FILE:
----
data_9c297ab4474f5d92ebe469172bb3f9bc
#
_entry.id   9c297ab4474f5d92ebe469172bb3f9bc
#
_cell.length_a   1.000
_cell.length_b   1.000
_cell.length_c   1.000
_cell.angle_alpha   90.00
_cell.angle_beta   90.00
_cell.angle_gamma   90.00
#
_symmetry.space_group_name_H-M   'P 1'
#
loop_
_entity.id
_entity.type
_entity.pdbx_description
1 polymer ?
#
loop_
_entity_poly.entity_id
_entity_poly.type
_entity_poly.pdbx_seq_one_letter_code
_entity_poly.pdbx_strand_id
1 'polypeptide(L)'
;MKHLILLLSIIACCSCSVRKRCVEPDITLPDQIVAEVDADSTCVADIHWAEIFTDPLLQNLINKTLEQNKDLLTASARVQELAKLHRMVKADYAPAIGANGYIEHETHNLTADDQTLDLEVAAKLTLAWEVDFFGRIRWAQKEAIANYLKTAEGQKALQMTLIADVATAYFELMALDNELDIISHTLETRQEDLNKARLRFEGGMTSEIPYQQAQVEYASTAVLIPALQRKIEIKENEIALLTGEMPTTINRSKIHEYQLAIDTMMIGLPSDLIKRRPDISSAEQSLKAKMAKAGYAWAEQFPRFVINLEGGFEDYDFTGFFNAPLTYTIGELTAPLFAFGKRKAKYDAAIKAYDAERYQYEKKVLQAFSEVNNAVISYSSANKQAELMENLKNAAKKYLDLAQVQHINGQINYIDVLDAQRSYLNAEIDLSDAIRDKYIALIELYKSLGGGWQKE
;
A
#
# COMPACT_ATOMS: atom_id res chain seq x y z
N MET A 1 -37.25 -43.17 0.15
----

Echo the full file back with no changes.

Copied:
data_9c297ab4474f5d92ebe469172bb3f9bc
#
_entry.id   9c297ab4474f5d92ebe469172bb3f9bc
#
_cell.length_a   1.000
_cell.length_b   1.000
_cell.length_c   1.000
_cell.angle_alpha   90.00
_cell.angle_beta   90.00
_cell.angle_gamma   90.00
#
_symmetry.space_group_name_H-M   'P 1'
#
loop_
_entity.id
_entity.type
_entity.pdbx_description
1 polymer ?
#
loop_
_entity_poly.entity_id
_entity_poly.type
_entity_poly.pdbx_seq_one_letter_code
_entity_poly.pdbx_strand_id
1 'polypeptide(L)'
;MKHLILLLSIIACCSCSVRKRCVEPDITLPDQIVAEVDADSTCVADIHWAEIFTDPLLQNLINKTLEQNKDLLTASARVQELAKLHRMVKADYAPAIGANGYIEHETHNLTADDQTLDLEVAAKLTLAWEVDFFGRIRWAQKEAIANYLKTAEGQKALQMTLIADVATAYFELMALDNELDIISHTLETRQEDLNKARLRFEGGMTSEIPYQQAQVEYASTAVLIPALQRKIEIKENEIALLTGEMPTTINRSKIHEYQLAIDTMMIGLPSDLIKRRPDISSAEQSLKAKMAKAGYAWAEQFPRFVINLEGGFEDYDFTGFFNAPLTYTIGELTAPLFAFGKRKAKYDAAIKAYDAERYQYEKKVLQAFSEVNNAVISYSSANKQAELMENLKNAAKKYLDLAQVQHINGQINYIDVLDAQRSYLNAEIDLSDAIRDKYIALIELYKSLGGGWQKE
;
A
#
# COMPACT_ATOMS: atom_id res chain seq x y z
N MET A 1 -37.25 -43.17 0.15